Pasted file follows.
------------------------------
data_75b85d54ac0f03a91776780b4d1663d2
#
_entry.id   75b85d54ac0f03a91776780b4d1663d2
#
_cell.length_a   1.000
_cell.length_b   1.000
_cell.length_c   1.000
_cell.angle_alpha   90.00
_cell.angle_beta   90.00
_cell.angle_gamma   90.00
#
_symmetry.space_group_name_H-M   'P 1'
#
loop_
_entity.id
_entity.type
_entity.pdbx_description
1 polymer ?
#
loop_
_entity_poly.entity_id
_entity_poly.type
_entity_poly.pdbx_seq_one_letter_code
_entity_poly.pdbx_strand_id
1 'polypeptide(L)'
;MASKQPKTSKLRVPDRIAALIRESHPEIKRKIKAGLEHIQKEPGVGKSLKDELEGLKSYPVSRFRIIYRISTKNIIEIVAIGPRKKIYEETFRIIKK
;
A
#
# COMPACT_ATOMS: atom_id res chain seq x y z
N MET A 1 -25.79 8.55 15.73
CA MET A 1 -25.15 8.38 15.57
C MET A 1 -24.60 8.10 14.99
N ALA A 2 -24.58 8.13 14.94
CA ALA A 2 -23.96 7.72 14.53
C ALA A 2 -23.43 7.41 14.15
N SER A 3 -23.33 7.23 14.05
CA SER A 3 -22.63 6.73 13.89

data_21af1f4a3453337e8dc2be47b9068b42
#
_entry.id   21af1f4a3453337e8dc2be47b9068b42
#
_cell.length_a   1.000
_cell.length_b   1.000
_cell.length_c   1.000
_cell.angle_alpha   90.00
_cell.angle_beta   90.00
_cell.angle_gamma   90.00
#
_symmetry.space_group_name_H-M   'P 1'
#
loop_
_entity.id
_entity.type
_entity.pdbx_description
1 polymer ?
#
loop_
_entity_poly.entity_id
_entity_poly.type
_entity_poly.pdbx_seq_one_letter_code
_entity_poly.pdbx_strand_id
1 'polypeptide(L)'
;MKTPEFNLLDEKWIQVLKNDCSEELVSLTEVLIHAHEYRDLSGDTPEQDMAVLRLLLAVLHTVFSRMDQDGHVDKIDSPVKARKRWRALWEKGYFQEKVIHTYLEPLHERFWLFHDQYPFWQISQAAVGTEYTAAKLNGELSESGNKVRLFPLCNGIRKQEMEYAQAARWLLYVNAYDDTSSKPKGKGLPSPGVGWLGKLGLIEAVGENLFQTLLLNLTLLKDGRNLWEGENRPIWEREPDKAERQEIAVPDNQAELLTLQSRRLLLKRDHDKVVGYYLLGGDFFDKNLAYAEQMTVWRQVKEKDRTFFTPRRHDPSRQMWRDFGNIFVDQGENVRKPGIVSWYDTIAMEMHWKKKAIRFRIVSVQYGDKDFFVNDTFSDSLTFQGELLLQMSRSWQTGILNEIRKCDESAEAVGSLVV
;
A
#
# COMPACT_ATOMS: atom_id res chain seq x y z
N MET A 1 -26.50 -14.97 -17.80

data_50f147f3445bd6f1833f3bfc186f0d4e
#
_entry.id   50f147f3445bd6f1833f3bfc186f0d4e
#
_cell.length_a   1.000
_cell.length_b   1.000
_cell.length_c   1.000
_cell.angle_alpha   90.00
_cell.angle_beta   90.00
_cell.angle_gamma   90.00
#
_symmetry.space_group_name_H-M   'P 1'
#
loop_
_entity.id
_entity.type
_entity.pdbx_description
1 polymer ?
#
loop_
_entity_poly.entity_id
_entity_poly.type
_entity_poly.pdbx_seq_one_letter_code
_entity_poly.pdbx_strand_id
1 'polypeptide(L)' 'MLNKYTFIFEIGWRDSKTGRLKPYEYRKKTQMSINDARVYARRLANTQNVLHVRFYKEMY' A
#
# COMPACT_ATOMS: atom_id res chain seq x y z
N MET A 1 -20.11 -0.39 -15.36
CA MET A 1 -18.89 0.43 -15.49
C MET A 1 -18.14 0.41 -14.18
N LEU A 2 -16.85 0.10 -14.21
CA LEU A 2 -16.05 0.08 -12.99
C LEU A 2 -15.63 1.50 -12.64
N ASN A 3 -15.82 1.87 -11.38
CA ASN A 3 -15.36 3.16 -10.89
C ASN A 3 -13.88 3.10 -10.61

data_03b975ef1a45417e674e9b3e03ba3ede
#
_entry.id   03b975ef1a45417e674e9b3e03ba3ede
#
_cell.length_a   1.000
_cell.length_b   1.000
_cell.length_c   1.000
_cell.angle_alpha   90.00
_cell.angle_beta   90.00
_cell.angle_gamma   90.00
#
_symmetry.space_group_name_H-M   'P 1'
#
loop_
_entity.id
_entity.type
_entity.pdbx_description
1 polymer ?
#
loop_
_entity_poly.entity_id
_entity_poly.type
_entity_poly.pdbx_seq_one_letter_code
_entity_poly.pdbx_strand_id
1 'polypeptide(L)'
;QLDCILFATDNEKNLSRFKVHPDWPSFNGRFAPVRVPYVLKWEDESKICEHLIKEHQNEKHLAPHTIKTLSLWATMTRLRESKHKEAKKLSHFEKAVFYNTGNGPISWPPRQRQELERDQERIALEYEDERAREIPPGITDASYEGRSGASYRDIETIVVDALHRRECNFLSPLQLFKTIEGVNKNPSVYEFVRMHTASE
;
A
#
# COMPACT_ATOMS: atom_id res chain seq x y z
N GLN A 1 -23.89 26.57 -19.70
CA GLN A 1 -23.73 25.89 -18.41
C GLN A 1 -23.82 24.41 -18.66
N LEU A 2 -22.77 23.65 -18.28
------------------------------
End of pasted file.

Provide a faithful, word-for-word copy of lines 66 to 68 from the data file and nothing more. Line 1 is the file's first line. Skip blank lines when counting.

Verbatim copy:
A
#
# COMPACT_ATOMS: atom_id res chain seq x y z